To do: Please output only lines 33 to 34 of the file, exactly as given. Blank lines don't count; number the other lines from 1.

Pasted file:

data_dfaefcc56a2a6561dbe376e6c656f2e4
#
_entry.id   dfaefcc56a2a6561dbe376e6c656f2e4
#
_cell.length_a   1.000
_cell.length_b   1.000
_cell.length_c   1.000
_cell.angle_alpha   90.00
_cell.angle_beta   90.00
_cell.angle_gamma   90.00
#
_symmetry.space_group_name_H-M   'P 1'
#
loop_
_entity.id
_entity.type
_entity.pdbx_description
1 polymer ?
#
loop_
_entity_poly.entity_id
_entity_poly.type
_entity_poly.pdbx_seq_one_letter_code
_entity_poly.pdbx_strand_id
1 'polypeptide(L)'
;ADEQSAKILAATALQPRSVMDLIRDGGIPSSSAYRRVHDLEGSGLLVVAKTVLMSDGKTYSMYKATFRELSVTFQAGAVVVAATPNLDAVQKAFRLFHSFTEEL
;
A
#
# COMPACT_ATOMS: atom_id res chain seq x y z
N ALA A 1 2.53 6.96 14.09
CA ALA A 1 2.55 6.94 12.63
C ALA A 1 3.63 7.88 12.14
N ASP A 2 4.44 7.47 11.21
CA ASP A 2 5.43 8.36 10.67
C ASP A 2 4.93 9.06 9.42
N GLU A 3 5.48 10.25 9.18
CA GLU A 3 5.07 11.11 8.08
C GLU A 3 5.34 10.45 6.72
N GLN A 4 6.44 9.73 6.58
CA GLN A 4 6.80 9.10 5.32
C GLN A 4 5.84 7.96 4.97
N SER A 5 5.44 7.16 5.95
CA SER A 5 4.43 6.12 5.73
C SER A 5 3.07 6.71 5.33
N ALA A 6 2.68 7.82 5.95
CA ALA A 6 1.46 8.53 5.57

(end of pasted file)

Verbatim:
C ALA A 1 3.63 7.88 12.14
N ASP A 2 4.44 7.47 11.21